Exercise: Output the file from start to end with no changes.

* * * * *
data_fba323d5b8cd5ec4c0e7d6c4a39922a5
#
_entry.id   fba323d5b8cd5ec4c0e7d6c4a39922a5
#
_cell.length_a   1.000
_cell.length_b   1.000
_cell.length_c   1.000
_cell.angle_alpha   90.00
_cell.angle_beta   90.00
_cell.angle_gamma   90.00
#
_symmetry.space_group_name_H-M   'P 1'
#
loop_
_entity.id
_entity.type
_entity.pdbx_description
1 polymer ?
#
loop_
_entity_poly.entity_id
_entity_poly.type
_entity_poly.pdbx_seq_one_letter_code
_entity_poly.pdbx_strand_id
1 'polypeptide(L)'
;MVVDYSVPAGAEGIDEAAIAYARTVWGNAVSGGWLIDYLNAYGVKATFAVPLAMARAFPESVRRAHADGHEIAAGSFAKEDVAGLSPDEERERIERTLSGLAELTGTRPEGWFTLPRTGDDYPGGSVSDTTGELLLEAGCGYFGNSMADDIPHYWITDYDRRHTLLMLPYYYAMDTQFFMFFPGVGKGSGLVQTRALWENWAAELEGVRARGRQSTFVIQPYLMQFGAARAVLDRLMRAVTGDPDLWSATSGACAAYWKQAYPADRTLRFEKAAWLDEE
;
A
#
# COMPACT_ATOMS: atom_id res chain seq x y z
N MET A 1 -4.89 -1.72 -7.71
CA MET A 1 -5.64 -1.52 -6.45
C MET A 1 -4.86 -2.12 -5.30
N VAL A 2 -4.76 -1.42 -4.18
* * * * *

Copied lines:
data_fba323d5b8cd5ec4c0e7d6c4a39922a5
#
_entry.id   fba323d5b8cd5ec4c0e7d6c4a39922a5
#
_cell.length_a   1.000
_cell.length_b   1.000
_cell.length_c   1.000
_cell.angle_alpha   90.00
_cell.angle_beta   90.00
_cell.angle_gamma   90.00
#
_symmetry.space_group_name_H-M   'P 1'
#
loop_
_entity.id
_entity.type
_entity.pdbx_description
1 polymer ?
#
loop_
_entity_poly.entity_id
_entity_poly.type
_entity_poly.pdbx_seq_one_letter_code
_entity_poly.pdbx_strand_id
1 'polypeptide(L)'
;MVVDYSVPAGAEGIDEAAIAYARTVWGNAVSGGWLIDYLNAYGVKATFAVPLAMARAFPESVRRAHADGHEIAAGSFAKEDVAGLSPDEERERIERTLSGLAELTGTRPEGWFTLPRTGDDYPGGSVSDTTGELLLEAGCGYFGNSMADDIPHYWITDYDRRHTLLMLPYYYAMDTQFFMFFPGVGKGSGLVQTRALWENWAAELEGVRARGRQSTFVIQPYLMQFGAARAVLDRLMRAVTGDPDLWSATSGACAAYWKQAYPADRTLRFEKAAWLDEE
;
A
#
# COMPACT_ATOMS: atom_id res chain seq x y z
N MET A 1 -4.89 -1.72 -7.71
CA MET A 1 -5.64 -1.52 -6.45
C MET A 1 -4.86 -2.12 -5.30
N VAL A 2 -4.76 -1.42 -4.18